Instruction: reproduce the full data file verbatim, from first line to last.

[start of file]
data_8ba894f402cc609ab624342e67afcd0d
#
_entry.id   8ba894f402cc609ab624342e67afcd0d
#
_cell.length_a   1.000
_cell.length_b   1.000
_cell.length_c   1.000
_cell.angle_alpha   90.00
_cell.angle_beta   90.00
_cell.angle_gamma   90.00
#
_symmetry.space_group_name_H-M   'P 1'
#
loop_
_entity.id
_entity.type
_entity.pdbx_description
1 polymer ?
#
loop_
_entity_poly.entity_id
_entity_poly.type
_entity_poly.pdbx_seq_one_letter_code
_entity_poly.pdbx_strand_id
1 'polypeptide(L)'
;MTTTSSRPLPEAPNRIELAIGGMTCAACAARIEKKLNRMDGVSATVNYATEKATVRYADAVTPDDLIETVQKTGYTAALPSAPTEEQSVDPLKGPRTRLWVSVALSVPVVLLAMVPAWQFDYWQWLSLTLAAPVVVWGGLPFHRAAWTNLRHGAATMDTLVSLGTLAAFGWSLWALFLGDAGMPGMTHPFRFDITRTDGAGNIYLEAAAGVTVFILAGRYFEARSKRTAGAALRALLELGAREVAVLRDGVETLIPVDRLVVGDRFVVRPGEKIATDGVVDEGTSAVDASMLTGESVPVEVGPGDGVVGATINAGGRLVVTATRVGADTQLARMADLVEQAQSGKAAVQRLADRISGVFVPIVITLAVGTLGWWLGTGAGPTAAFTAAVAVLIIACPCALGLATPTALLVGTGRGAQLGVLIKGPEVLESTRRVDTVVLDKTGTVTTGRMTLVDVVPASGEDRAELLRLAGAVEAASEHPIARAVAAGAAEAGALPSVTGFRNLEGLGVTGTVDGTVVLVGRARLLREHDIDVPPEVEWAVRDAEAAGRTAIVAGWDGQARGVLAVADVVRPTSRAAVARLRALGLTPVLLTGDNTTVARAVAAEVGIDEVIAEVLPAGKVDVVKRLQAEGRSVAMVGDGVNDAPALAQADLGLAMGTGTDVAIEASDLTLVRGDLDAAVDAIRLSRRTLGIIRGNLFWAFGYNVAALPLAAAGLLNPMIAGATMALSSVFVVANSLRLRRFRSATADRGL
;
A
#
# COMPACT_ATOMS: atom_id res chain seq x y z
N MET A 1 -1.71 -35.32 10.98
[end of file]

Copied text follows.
data_8ba894f402cc609ab624342e67afcd0d
#
_entry.id   8ba894f402cc609ab624342e67afcd0d
#
_cell.length_a   1.000
_cell.length_b   1.000
_cell.length_c   1.000
_cell.angle_alpha   90.00
_cell.angle_beta   90.00
_cell.angle_gamma   90.00
#
_symmetry.space_group_name_H-M   'P 1'
#
loop_
_entity.id
_entity.type
_entity.pdbx_description
1 polymer ?
#
loop_
_entity_poly.entity_id
_entity_poly.type
_entity_poly.pdbx_seq_one_letter_code
_entity_poly.pdbx_strand_id
1 'polypeptide(L)'
;MTTTSSRPLPEAPNRIELAIGGMTCAACAARIEKKLNRMDGVSATVNYATEKATVRYADAVTPDDLIETVQKTGYTAALPSAPTEEQSVDPLKGPRTRLWVSVALSVPVVLLAMVPAWQFDYWQWLSLTLAAPVVVWGGLPFHRAAWTNLRHGAATMDTLVSLGTLAAFGWSLWALFLGDAGMPGMTHPFRFDITRTDGAGNIYLEAAAGVTVFILAGRYFEARSKRTAGAALRALLELGAREVAVLRDGVETLIPVDRLVVGDRFVVRPGEKIATDGVVDEGTSAVDASMLTGESVPVEVGPGDGVVGATINAGGRLVVTATRVGADTQLARMADLVEQAQSGKAAVQRLADRISGVFVPIVITLAVGTLGWWLGTGAGPTAAFTAAVAVLIIACPCALGLATPTALLVGTGRGAQLGVLIKGPEVLESTRRVDTVVLDKTGTVTTGRMTLVDVVPASGEDRAELLRLAGAVEAASEHPIARAVAAGAAEAGALPSVTGFRNLEGLGVTGTVDGTVVLVGRARLLREHDIDVPPEVEWAVRDAEAAGRTAIVAGWDGQARGVLAVADVVRPTSRAAVARLRALGLTPVLLTGDNTTVARAVAAEVGIDEVIAEVLPAGKVDVVKRLQAEGRSVAMVGDGVNDAPALAQADLGLAMGTGTDVAIEASDLTLVRGDLDAAVDAIRLSRRTLGIIRGNLFWAFGYNVAALPLAAAGLLNPMIAGATMALSSVFVVANSLRLRRFRSATADRGL
;
A
#
# COMPACT_ATOMS: atom_id res chain seq x y z
N MET A 1 -1.71 -35.32 10.98